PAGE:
When I think back on the things that I believed as a self-assured young twenty-something, one of the more glaringly dumb ideas that comes to mind was my distaste for “small talk.” I even wrote an essay on this site pretty clearly (and aggressively) elaborating my reasons. Surely, there was some merit to it — even today I can find constant discussion of the weather, sporting events, or other recent news, kind of dull — but it was blind to a whole other facet of reality.
When I most enjoy a conversation, it’s when we’ve moved beyond the superficial and safe topics. It’s when we’re talking deeply about some topic that people don’t talk about much for fear that it exposes too much of themselves. Some of my most cherished conversations were ones about dealing with overwhelm, fear, or other traditionally protected topics.
Where my 21-year-old self was woefully stupid is that I thought it was either possible or desirable to just drop into a conversation with a stranger and expect to talk about something as deep as their spirituality or their highest aspirations for their time on Earth.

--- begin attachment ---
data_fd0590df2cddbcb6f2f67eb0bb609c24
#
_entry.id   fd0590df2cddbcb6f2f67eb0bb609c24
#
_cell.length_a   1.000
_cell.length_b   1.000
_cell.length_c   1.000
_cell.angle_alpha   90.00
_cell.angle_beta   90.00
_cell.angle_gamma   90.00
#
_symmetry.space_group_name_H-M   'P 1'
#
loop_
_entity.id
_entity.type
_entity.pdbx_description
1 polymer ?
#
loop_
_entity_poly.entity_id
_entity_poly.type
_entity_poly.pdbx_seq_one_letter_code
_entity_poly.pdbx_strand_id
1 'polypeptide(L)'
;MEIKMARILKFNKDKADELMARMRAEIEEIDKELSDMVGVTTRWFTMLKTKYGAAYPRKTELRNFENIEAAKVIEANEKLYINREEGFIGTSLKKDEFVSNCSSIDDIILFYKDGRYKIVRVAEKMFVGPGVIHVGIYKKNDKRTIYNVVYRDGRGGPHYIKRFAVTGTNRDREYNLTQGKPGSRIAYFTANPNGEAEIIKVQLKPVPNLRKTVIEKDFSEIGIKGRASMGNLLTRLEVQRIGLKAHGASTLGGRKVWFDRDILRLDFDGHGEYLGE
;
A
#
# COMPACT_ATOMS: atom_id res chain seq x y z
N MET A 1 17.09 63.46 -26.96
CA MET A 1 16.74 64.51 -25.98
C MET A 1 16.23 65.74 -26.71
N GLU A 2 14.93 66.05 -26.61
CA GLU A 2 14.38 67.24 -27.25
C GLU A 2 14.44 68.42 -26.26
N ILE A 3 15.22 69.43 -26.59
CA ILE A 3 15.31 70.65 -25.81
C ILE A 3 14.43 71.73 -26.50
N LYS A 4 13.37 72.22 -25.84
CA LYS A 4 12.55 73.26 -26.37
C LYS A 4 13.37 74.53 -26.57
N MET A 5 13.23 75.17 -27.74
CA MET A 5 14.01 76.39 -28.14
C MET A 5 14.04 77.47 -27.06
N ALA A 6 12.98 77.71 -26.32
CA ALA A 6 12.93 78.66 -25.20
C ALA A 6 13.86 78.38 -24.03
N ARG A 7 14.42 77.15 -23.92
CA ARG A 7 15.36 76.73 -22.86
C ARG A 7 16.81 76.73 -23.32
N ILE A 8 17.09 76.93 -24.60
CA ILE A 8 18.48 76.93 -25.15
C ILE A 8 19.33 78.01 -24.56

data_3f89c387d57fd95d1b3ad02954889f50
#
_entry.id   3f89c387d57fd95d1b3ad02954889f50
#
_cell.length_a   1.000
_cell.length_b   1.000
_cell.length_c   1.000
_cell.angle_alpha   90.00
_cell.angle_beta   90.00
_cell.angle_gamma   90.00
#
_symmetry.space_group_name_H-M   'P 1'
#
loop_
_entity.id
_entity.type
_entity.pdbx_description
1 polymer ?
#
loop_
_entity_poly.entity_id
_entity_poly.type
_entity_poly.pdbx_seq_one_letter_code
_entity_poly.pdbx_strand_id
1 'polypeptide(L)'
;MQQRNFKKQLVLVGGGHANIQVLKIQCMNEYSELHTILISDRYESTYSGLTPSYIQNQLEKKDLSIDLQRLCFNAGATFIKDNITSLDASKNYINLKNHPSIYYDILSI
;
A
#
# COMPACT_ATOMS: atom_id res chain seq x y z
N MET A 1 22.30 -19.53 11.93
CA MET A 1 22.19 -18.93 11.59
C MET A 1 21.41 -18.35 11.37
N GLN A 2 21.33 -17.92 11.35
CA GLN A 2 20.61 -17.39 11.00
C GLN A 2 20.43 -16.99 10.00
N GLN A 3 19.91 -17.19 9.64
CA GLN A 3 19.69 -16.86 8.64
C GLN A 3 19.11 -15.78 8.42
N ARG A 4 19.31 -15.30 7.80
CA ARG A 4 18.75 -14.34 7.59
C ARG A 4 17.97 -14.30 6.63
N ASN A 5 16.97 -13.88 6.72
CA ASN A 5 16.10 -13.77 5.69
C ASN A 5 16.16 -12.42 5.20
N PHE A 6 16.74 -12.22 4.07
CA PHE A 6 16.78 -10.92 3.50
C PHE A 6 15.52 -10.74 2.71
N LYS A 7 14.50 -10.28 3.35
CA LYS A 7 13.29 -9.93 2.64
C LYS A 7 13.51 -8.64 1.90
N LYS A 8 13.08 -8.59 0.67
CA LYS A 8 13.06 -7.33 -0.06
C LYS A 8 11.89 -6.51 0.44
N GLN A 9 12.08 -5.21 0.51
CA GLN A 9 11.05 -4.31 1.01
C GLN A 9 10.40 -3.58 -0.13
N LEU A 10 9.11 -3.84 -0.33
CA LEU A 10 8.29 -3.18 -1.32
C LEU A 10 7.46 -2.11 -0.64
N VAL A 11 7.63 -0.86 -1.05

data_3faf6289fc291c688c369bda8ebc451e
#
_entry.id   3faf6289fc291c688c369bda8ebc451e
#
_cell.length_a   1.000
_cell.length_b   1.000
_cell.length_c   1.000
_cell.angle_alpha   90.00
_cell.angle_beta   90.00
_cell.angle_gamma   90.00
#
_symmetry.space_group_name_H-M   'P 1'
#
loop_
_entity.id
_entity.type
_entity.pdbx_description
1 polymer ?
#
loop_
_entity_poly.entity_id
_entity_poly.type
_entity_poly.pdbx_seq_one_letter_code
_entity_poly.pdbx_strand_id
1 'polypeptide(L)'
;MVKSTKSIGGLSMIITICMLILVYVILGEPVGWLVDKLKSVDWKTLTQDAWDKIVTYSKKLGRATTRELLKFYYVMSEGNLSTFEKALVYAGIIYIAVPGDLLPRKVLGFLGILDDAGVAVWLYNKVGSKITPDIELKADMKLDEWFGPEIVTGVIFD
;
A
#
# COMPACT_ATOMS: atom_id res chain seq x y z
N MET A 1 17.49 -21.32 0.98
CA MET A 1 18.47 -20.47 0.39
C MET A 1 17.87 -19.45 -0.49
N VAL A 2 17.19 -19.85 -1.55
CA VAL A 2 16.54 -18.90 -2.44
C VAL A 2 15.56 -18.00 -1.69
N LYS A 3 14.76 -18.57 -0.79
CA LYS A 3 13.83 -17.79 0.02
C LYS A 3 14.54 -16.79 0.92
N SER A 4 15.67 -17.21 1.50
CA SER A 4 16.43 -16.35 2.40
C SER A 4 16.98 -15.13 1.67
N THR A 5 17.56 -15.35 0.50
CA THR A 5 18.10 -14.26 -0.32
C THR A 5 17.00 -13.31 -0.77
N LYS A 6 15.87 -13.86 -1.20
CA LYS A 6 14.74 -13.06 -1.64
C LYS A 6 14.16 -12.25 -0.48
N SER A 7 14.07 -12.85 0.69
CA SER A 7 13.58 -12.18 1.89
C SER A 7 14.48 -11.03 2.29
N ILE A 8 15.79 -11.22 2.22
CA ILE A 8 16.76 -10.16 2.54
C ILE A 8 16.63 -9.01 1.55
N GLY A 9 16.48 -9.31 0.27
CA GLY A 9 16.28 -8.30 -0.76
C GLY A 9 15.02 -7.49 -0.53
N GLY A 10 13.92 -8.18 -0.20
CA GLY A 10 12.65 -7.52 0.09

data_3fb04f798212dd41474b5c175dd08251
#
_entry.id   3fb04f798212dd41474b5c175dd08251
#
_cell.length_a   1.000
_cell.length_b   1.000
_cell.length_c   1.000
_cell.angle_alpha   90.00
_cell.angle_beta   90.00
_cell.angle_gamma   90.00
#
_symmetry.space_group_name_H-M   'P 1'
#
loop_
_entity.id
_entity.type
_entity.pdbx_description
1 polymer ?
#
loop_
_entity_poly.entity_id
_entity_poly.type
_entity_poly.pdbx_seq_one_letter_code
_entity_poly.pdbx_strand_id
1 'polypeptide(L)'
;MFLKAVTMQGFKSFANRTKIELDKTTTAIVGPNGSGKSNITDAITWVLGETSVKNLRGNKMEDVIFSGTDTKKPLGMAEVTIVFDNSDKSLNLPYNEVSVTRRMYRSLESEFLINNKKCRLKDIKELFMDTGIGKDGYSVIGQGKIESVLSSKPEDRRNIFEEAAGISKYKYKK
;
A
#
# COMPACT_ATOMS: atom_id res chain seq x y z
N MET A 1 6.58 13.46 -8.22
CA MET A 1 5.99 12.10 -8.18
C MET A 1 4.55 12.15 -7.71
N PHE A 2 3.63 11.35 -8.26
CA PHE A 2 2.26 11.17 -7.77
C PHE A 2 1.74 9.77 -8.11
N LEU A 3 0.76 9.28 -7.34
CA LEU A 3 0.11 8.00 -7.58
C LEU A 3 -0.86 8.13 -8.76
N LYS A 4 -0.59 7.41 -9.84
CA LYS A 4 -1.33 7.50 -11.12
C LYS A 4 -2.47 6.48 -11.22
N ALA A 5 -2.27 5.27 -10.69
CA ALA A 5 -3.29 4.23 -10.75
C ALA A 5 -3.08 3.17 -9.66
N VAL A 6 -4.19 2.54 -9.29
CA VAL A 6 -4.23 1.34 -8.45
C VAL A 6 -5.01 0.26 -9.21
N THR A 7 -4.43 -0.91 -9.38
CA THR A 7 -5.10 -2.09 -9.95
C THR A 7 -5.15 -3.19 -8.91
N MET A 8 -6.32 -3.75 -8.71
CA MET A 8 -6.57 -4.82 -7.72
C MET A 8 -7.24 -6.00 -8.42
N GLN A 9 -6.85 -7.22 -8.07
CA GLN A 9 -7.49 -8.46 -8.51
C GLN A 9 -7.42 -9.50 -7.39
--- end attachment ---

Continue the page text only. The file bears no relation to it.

Most people are, understandably, protected and a bit apprehensive to dive in deeply very quickly. Time has taught them that they can’t and shouldn’t just trust every stranger with their deepest hopes and fears. This is a rational and understandable protection strategy. And even as I frequently pined for a world free of small-talk, I engaged in this very protection strategy. I just didn’t understand this logic of protection.
To disclose their deepest secrets to someone, anyone with a self-preservation instinct will want some assurance of safety. And for most people, trust that they understand a person, their drives, and motives is that assurance. And without some history of interacting with someone and having good outcomes result, people are unlikely to touch any topic that has a reasonable probability of leading to a bad outcome.
You disagree with someone about the weather and you laugh. You disagree with someone about politics, or the existence of God, or the fundamental purpose of life, and you may well want to strap in your seatbelt for an explosion. That — not stupidity, nor malice, nor vanity — is why many conversations are constrained to safe and dull topics.
Now I get that. And I’m getting better at, “Hello, stranger. Nice day isn’t it?”